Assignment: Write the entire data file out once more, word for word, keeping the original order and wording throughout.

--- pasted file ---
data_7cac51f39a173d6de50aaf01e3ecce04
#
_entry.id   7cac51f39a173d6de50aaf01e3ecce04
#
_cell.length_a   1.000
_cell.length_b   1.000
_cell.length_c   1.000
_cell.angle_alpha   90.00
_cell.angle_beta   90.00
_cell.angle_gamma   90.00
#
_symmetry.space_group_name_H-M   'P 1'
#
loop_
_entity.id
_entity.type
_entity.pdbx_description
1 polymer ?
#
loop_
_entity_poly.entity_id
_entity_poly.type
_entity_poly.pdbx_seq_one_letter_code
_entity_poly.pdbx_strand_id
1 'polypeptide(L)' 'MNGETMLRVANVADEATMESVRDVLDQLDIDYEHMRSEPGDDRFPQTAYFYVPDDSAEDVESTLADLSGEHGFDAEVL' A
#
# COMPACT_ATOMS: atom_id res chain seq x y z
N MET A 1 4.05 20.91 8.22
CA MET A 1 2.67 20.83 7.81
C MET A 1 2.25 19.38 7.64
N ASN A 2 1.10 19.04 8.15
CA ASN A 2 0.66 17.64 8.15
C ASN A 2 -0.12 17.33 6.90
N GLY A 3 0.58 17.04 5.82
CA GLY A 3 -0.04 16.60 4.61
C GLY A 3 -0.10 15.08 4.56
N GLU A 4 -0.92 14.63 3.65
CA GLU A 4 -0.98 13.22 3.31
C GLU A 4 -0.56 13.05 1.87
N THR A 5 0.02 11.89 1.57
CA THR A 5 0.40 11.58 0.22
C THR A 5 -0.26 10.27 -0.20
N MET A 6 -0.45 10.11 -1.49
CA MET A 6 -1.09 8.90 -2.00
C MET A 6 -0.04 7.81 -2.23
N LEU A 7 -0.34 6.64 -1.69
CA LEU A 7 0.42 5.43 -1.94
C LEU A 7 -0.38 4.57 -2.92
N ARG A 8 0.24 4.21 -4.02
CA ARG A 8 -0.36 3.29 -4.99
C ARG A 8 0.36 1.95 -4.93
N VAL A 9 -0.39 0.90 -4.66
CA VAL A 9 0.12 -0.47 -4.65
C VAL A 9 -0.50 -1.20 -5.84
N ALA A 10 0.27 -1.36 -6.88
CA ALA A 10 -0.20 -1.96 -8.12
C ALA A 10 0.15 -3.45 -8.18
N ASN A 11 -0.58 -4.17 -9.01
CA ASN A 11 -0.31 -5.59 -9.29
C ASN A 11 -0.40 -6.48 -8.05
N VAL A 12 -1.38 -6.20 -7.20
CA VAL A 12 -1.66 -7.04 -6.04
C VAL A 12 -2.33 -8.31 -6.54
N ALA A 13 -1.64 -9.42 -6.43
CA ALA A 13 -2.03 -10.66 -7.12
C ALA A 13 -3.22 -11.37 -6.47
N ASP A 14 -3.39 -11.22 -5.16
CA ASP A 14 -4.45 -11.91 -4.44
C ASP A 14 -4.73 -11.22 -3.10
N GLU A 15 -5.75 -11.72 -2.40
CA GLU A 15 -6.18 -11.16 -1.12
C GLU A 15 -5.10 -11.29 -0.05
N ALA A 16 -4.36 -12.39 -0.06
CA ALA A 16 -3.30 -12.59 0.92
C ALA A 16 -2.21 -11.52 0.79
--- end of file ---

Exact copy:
data_7cac51f39a173d6de50aaf01e3ecce04
#
_entry.id   7cac51f39a173d6de50aaf01e3ecce04
#
_cell.length_a   1.000
_cell.length_b   1.000
_cell.length_c   1.000
_cell.angle_alpha   90.00
_cell.angle_beta   90.00
_cell.angle_gamma   90.00
#
_symmetry.space_group_name_H-M   'P 1'
#
loop_
_entity.id
_entity.type
_entity.pdbx_description
1 polymer ?
#
loop_
_entity_poly.entity_id
_entity_poly.type
_entity_poly.pdbx_seq_one_letter_code
_entity_poly.pdbx_strand_id
1 'polypeptide(L)' 'MNGETMLRVANVADEATMESVRDVLDQLDIDYEHMRSEPGDDRFPQTAYFYVPDDSAEDVESTLADLSGEHGFDAEVL' A
#
# COMPACT_ATOMS: atom_id res chain seq x y z
N MET A 1 4.05 20.91 8.22
CA MET A 1 2.67 20.83 7.81
C MET A 1 2.25 19.38 7.64
N ASN A 2 1.10 19.04 8.15
CA ASN A 2 0.66 17.64 8.15
C ASN A 2 -0.12 17.33 6.90
N GLY A 3 0.58 17.04 5.82
CA GLY A 3 -0.04 16.60 4.61
C GLY A 3 -0.10 15.08 4.56
N GLU A 4 -0.92 14.63 3.65
CA GLU A 4 -0.98 13.22 3.31
C GLU A 4 -0.56 13.05 1.87
N THR A 5 0.02 11.89 1.57
CA THR A 5 0.40 11.58 0.22
C THR A 5 -0.26 10.27 -0.20
N MET A 6 -0.45 10.11 -1.49
CA MET A 6 -1.09 8.90 -2.00
C MET A 6 -0.04 7.81 -2.23
N LEU A 7 -0.34 6.64 -1.69
CA LEU A 7 0.42 5.43 -1.94
C LEU A 7 -0.38 4.57 -2.92
N ARG A 8 0.24 4.21 -4.02
CA ARG A 8 -0.36 3.29 -4.99
C ARG A 8 0.36 1.95 -4.93
N VAL A 9 -0.39 0.90 -4.66
CA VAL A 9 0.12 -0.47 -4.65
C VAL A 9 -0.50 -1.20 -5.84
N ALA A 10 0.27 -1.36 -6.88
CA ALA A 10 -0.20 -1.96 -8.12
C ALA A 10 0.15 -3.45 -8.18
N ASN A 11 -0.58 -4.17 -9.01
CA ASN A 11 -0.31 -5.59 -9.29
C ASN A 11 -0.40 -6.48 -8.05
N VAL A 12 -1.38 -6.20 -7.20
CA VAL A 12 -1.66 -7.04 -6.04
C VAL A 12 -2.33 -8.31 -6.54
N ALA A 13 -1.64 -9.42 -6.43
CA ALA A 13 -2.03 -10.66 -7.12
C ALA A 13 -3.22 -11.37 -6.47
N ASP A 14 -3.39 -11.22 -5.16
CA ASP A 14 -4.45 -11.91 -4.44
C ASP A 14 -4.73 -11.22 -3.10
N GLU A 15 -5.75 -11.72 -2.40
CA GLU A 15 -6.18 -11.16 -1.12
C GLU A 15 -5.10 -11.29 -0.05
N ALA A 16 -4.36 -12.39 -0.06
CA ALA A 16 -3.30 -12.59 0.92
C ALA A 16 -2.21 -11.52 0.79